Tasks of Your Supplier and Authorized Dealer Bank

At this point in the process, your supplier has several responsibilities to fulfil. First, it must prepare its shipment for products that are regulated by Standards Organization of Nigeria by completing inspection, testing, and certification. All three of these are necessary to obtain a Standards Organization of Nigeria Conformity Assessment Program (SONCAP) Certificate, which is needed for many goods by the customs clearance at all Nigerian ports.

Your supplier must provide two sets each of original Combined Certificates of Value and Origin; transport documents (bill of lading, road waybill, etc.); and packing list to its bank. After receiving these documents, your supplier’s bank will then forward the documents to its correspondent bank, who will then forward them to the Nigerian Authorized Dealer Bank for Letter of Credit transactions.

When the Authorized Dealer Bank has received the above documentation, it will endorse and upload it to the Pre-Arrival Assessment Report System to issue a Pre-Arrival Assessment Report. The bank will carry out due diligence to ensure the validity of the documents and verify that it has received the necessary shipping documents within 21 days after the goods have shipped.

After issuance of the SONCAP Certificate, when needed, your goods can be shipped to Nigeria. To clear your goods, you must activate the SONCAP Certificate and apply for Pre-Arrival Assessment Report on your Single Window for Trade Portal account.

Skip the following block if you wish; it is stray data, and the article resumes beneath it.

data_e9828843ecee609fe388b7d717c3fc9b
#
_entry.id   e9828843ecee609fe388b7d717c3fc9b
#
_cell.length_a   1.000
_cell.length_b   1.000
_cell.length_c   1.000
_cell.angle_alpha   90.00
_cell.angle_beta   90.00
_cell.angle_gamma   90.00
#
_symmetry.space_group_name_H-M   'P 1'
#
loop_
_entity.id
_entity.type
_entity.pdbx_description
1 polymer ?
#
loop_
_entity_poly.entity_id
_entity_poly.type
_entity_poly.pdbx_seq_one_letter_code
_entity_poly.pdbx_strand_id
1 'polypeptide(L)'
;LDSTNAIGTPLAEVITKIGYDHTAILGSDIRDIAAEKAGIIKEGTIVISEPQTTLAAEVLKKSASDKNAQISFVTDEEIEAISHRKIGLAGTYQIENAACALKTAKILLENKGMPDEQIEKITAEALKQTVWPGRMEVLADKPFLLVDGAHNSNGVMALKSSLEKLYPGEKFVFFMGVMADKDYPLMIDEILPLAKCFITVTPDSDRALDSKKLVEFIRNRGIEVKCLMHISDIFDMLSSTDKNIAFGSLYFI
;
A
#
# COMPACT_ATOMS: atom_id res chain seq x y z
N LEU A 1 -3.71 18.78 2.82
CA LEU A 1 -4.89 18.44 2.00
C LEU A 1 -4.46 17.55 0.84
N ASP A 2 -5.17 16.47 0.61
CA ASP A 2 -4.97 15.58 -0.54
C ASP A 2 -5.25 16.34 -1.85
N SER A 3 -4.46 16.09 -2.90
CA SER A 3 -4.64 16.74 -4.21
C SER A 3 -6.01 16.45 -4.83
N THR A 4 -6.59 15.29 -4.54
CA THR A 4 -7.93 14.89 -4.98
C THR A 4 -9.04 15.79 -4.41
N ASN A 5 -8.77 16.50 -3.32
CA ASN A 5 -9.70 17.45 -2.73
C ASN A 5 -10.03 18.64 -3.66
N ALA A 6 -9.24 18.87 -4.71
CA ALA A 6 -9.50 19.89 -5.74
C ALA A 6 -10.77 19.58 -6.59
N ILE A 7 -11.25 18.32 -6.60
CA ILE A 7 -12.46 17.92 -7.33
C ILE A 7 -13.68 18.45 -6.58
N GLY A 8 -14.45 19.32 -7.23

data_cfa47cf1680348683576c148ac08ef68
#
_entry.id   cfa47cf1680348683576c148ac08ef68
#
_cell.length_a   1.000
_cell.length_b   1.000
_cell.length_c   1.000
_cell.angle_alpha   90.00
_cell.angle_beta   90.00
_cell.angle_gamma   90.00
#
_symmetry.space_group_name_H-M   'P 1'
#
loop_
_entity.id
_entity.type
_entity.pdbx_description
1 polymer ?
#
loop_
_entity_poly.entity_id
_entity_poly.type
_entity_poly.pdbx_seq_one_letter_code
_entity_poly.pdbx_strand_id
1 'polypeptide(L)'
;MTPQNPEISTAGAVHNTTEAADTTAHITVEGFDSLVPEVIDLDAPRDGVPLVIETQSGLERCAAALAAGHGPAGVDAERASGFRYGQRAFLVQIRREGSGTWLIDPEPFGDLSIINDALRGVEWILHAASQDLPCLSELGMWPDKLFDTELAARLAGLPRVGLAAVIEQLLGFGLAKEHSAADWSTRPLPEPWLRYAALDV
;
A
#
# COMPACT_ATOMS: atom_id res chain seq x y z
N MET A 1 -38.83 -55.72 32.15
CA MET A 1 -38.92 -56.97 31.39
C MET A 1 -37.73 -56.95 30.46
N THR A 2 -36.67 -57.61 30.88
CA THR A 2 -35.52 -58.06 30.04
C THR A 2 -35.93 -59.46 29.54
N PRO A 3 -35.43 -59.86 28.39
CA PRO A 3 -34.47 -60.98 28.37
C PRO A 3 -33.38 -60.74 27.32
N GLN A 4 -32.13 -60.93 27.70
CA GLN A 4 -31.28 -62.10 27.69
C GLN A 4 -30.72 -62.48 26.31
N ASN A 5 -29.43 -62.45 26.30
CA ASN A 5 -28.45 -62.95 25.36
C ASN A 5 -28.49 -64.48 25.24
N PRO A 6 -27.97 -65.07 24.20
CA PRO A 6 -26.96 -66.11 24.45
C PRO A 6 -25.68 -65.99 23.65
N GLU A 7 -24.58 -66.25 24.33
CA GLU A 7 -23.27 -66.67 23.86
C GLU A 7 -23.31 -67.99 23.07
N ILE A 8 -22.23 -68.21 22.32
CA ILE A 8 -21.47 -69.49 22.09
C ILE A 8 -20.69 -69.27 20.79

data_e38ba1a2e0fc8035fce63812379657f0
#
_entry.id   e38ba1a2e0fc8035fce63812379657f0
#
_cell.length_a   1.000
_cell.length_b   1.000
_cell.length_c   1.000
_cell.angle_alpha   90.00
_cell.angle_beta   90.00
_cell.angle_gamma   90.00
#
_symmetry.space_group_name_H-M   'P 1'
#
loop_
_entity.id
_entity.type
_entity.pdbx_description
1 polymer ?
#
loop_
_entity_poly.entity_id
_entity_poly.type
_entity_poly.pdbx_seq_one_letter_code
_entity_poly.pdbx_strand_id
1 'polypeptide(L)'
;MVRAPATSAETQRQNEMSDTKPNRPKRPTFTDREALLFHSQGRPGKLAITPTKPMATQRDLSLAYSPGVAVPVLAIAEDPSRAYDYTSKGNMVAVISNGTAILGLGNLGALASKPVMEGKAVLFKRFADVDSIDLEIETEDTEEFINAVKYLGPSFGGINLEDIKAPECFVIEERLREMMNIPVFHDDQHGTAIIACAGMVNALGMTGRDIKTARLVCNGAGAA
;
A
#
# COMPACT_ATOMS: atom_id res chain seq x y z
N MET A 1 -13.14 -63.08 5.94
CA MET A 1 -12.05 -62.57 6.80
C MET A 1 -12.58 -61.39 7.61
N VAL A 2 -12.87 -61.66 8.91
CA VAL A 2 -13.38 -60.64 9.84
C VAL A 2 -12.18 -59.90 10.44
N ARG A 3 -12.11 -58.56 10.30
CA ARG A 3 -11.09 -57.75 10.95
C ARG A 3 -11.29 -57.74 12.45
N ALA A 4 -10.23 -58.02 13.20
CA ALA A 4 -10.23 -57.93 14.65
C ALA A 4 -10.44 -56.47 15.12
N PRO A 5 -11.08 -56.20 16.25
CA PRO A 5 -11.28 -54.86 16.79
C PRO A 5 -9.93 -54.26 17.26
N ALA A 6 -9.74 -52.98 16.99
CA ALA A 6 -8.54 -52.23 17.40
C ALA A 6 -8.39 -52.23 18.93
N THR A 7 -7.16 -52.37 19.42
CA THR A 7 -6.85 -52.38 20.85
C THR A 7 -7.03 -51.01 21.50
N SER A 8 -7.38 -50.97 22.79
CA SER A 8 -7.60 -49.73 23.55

Payment of Import Duty and Clearance

All imports require the payment of an import duty. The payment amount is a percentage of the value of your imports based on the exchange rate on your approved e-Form M. If your bank is the designated bank, it has the responsibility of collecting the import duty. If your e-Form M transaction was processed by a non-designated bank, then you must pay the import duty at any designated bank. You should then make sure that a copy of the receipt of your duty payment is sent to the processing bank. The designated bank will then verify that the information on the two assessment notices match up, and if it does, it will take payment and provide a signed receipt. The designated bank will send a confirmation electronically to the Nigeria Customs Service, stating that it has received the appropriate duty and taxes, and will transfer the payment to the pool account at the Central Bank of Nigeria. This tariff payment must be cleared before the Nigeria Customs Service will release the necessary shipping documents to you, the importer.